In those early days of the church it was easy to imitate love if you didn’t really have it because it was so widely valued and so visibly manifested. So people fell into the habit, as they do today, of pretending they loved, using loving terms and gestures, saying the right things but really not feeling it in their hearts. This, of course, is hypocrisy, and this is what this passage warns against. Don’t let your love be hypocritical, don’t put it on. We are living in an age in which this is the very spirit of the times, to project an image, to pretend you are something that you are not. All the world holds that up before us, through the media of television and radio etc. We actually are encouraged to be something we are not.
No one seems to see how phony this is. But in the church it should not be tolerated. That we should be in any sense phony in our love is a violation of all that the Lord came to do. Sham love, of course, comes from the flesh. It comes from that pretender that is down inside all of us that wants to be thought well of even though we really are not worthy of it. We can easily succumb to this desire, but true love as we have been seeing, comes from the Holy Spirit. In Romans 5:5 (NIV), Paul says, And hope does not put us to shame, because Gods love has been poured out into our hearts through the Holy Spirit, who has been given to us. True love is manifested by learning from the Word of God how you should behave in a certain situation, and then, depending on the Spirit of God to give you the strength to do it, moving out and doing that very thing. That is the way you love, by acting in obedience to what the Word tells you by the power of the Holy Spirit within you.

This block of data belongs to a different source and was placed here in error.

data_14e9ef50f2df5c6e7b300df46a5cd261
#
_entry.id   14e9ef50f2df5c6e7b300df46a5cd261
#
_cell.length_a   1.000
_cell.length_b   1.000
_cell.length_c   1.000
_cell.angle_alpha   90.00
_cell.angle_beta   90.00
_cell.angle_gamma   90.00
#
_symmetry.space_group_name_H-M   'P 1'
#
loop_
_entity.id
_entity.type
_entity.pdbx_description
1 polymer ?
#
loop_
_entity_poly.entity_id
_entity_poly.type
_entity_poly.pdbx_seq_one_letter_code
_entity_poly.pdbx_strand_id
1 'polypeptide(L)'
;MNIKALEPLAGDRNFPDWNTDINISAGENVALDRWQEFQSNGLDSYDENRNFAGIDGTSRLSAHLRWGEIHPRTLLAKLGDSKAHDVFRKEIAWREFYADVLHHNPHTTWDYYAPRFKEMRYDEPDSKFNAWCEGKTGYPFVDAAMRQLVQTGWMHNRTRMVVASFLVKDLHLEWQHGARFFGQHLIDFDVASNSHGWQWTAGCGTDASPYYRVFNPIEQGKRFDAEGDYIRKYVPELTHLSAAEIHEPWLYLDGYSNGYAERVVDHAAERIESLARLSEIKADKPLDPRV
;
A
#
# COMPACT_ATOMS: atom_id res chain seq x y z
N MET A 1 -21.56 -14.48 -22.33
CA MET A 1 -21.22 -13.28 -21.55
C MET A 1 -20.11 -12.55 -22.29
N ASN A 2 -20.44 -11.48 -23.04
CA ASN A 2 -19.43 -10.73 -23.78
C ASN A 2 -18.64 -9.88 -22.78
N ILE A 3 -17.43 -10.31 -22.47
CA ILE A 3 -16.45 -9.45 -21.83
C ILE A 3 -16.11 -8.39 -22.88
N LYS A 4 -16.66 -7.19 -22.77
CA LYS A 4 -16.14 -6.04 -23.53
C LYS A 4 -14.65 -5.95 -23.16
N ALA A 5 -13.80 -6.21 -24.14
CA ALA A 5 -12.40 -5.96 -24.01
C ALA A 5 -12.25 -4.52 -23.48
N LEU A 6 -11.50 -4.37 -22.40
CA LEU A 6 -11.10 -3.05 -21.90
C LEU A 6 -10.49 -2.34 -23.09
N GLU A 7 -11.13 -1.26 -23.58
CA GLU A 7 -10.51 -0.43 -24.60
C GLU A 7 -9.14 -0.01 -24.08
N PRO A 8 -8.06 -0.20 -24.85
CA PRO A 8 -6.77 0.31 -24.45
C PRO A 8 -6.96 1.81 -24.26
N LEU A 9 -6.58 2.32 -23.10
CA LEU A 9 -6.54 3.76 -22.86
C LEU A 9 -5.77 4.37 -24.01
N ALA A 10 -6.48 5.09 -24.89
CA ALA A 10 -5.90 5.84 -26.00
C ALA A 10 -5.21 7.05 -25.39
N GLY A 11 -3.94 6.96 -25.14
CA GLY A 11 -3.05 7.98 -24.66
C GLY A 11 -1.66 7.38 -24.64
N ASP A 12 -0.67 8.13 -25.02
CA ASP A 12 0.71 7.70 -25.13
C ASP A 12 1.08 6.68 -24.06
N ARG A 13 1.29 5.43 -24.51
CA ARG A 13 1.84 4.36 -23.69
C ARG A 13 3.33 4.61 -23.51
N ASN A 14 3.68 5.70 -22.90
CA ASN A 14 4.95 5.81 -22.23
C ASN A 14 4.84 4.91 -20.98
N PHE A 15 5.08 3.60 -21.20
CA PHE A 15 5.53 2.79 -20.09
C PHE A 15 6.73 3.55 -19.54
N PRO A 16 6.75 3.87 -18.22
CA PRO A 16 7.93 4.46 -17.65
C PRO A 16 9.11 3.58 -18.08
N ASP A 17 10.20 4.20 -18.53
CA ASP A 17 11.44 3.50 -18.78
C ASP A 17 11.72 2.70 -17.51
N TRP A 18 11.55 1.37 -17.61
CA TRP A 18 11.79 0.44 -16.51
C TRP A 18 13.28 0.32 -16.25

Hypocritical love rejects the person because they don’t behave according to an acceptable standard. You find many churches that do this. In fact, this is one of the things in the church that has turned off more people than anything else. People come and hear the great words of the New Testament about love and peace and joy, and expect to find them exhibited, but instead they find all the world’s attitudes, rejection and prejudice, and even contempt and disdain for people. The church cuts them off and sets them aside, not wanting to have anything to do with them because they don’t meet a certain standard of performance. That is what this word warns us against. It is hypocrisy to reject people because you don’t like their behaviour. But you can go to the other extreme in this too. It is also hypocritical to condone sin because you accept the person. Christians can realise that it is wrong to cut people off and have nothing to do with them because they are not behaving rightly, but some Christians accept these people and say nothing about their evil or sin, and even defend it on occasions. People want to defend or overlook sins, as though they were right, simply because they want to accept the person. “Hate what is evil [loathe it]” but “cling to what is good.” We are to reject sin but accept the sinner.
Let us take a look at our standards and ensure they align with the word of God, and not to a structure made and implemented by man.